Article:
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Crime News

Scott Peterson Juror Admits Writing Him Letters After His Conviction As Hearing Over Possible New Trial Continues

Richelle Nice said she sent letters to Scott Peterson, then a death row inmate, at the suggestion of her therapist.

By Jax Miller
Juror Admits Writing Scott Peterson Jailhouse Letters

A juror in Scott Peterson’s 2004 murder trial has admitted to writing letters to the defendant, something that might be grounds for an overturned conviction.

On Monday, Richelle Nice testified for a second day at the highly anticipated hearing on Peterson’s bid for a new trial, according to The Mercury News. Peterson was found guilty of killing his pregnant wife, Laci Peterson, and their unborn son, Conner, and disposing of their bodies in the San Francisco Bay in 2002.

Nice, dubbed “Strawberry Shortcake” by the media because of her red hair, was "juror number seven" when a California jury convicted Peterson of first- and second-degree murder at the end of a sensationalized trial. During the hearing that began last Friday in a San Mateo County courtroom, Peterson’s defense attorneys claimed Nice was biased for not disclosing her past as an alleged victim of intimate partner violence.

Nice was granted immunity from perjury if she were to admit to lying on the jury questionnaire, according to Fresno’s ABC 30 News.

On day two, Nice admitted to writing 17 letters to Peterson when he was on death row but denied any bias on her part, according to the San Jose outlet. Nice said, “Unfortunately, yeah,” when asked if she’d written the letters, which she began sending six months after Peterson’s conviction. Nice testified that her therapist suggested she write Peterson as a means of coping with her mental health.

According to Peterson’s lawyers, Peterson wrote Nice back eight times.

“What happened that night, Scott?” Nice wrote Peterson in 2005. “What pushed you to the limit, where you felt like you had to kill someone who not only loved you so much, but was carring (sic) a part of you inside of her?”

One letter, dated Dec. 17, 2005, was written by Nice while she was in the care of a hospital's psychiatric ward. Nice claimed she had a “breakdown” and was kept in a “locked ‘crazy’ unit.” According to The Mercury News, Nice detailed that she was haunted by the murder and needed answers.

“I never knew how much this trial had an impact on me,” she wrote Peterson in the letter. “Plus, I never had a great life. All the pressure just hit me … I think it has been the time of year. Our verdict, Laci and Conner.”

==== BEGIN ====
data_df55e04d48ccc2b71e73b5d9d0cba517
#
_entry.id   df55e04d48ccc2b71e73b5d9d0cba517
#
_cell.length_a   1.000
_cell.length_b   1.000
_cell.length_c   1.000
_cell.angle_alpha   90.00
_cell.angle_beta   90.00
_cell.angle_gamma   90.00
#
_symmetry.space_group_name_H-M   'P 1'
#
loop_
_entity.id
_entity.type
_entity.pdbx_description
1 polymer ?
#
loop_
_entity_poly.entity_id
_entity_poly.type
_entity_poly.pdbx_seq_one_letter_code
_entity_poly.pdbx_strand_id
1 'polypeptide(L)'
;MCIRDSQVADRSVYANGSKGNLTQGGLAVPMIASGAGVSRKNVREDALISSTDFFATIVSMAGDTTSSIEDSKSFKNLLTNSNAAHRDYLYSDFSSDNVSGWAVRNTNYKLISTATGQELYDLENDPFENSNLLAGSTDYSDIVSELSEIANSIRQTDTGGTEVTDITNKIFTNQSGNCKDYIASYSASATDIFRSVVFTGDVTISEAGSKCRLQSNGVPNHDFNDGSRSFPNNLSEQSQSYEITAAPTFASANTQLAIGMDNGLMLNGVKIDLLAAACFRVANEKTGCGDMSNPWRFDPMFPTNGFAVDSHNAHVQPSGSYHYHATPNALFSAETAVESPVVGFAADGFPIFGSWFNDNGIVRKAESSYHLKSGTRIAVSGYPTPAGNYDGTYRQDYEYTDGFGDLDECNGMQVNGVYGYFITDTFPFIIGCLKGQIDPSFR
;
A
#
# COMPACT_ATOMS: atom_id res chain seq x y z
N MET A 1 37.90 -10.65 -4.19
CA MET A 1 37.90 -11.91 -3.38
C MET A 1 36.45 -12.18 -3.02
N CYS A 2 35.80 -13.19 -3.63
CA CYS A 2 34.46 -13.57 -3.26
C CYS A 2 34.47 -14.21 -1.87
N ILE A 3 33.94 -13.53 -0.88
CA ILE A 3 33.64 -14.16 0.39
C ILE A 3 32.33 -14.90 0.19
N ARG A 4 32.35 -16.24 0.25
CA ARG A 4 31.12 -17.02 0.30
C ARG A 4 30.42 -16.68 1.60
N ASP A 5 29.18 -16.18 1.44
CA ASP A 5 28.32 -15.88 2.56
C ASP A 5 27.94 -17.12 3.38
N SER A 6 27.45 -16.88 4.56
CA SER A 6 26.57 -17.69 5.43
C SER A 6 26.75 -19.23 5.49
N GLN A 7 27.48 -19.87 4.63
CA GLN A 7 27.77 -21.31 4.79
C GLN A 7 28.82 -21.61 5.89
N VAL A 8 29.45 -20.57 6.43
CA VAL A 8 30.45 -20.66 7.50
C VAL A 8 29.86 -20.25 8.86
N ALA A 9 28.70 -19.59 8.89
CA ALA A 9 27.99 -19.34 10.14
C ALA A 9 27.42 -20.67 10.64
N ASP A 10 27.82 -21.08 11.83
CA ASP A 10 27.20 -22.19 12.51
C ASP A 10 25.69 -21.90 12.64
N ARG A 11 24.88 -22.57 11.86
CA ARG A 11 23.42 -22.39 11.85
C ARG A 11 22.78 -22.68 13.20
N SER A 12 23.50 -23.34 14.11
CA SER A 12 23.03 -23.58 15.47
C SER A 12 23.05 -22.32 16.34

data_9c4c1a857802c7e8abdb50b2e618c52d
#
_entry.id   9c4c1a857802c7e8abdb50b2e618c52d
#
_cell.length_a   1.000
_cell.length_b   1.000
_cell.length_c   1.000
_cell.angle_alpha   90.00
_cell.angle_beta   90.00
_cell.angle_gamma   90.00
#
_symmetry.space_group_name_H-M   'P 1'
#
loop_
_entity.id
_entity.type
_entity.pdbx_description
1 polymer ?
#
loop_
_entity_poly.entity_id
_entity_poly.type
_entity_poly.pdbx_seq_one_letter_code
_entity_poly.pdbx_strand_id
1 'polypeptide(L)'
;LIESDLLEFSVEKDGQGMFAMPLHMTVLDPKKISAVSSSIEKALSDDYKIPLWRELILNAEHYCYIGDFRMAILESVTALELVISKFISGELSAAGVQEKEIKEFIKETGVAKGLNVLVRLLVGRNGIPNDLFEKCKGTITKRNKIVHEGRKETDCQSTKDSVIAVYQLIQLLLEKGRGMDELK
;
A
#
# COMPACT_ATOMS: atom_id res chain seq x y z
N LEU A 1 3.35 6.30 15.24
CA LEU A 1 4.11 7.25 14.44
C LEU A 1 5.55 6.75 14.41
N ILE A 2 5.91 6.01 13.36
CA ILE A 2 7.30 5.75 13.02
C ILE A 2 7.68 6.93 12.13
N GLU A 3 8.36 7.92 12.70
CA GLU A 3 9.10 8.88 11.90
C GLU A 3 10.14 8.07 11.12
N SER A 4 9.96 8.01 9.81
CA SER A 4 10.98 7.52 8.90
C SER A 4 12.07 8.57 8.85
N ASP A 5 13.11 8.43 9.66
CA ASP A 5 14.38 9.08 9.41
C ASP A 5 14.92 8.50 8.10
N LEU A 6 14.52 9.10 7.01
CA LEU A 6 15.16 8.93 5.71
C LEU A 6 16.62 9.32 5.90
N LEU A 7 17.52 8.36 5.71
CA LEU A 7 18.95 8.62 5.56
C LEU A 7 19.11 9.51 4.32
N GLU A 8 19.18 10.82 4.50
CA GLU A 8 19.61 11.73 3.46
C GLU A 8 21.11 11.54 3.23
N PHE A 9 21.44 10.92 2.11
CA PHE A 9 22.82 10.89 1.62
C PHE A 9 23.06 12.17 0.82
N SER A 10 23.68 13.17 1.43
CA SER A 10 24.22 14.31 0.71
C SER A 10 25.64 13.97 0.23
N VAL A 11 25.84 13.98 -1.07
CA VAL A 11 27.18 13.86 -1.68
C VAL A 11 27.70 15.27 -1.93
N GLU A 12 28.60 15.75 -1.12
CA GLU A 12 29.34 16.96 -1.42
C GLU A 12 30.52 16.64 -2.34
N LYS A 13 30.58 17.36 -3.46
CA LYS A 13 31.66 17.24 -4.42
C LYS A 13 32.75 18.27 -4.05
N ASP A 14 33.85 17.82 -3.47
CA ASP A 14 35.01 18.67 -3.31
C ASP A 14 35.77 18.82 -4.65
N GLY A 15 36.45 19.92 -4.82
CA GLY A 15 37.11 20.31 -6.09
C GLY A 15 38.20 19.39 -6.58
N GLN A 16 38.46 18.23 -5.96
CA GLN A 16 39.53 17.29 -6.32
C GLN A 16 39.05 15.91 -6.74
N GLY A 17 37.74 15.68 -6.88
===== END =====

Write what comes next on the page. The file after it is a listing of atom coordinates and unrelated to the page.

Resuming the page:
In another letter, Nice asked Peterson “why men cheat,” claiming her boyfriend had previously cheated on her, according to ABC 30.

At Monday’s hearing, Nice began crying on the stand.

“She’s sorry she sent the letters to Mr. Peterson,” said Nice’s attorney, Geoff Carr. “She regretted doing that.”

Scott Peterson G

As previously reported, the bid for a new trial largely surrounded reports that Nice failed to disclose her history of domestic violence, which she was questioned about on Friday at the start of the hearing. Peterson’s defense accused Nice of omitting two separate incidents in her jury questionnaire when asked if she had ever been the victim of a crime or subject in a lawsuit. Attorneys noted one 2000 incident when Nice filed a restraining order against her boyfriend’s ex-girlfriend when the woman kicked down Nice’s door while Nice was pregnant. Nice claimed she “feared for her unborn child,” according to ABC 30.

On Friday, Nice admitted she hadn’t actually feared for her unborn child and that she filed the restraining order because she was “being spiteful."

In 2001, Nice’s boyfriend allegedly beat her while she was pregnant with another child.

“To be quite honest with you, when I filled out that questionnaire, honestly and truly, nothing of this ever crossed my mind,” Nice said on Monday, according to The Mercury News.

Nice further admitted to punching her boyfriend in his face after what could have been an argument over his infidelity, denying she was the victim of intimate partner violence.

She maintained that she “absolutely” decided Peterson’s case based on the facts and not on a preconceived notion.

Nice’s testimony, which is expected to continue throughout the week, was viewed by several members of Laci Peterson’s family, including the victim’s mother and brother, in the front row of the courthouse. Scott Peterson’s sister-in-law also attended the proceeding.

Peterson was sentenced to death following the 2004 trial. The sentence was overturned in August 2020 when the California Supreme Court agreed that jurors not in favor of the death penalty were improperly excluded from serving on the jury. Peterson was later re-sentenced to life in prison.

The defense plans to call more witnesses to the stand in the coming weeks, including journalists who covered the case back in the 2000s, according to The Mercury News. The presiding judge has three months to rule on whether to overturn Peterson’s conviction and order a new trial.

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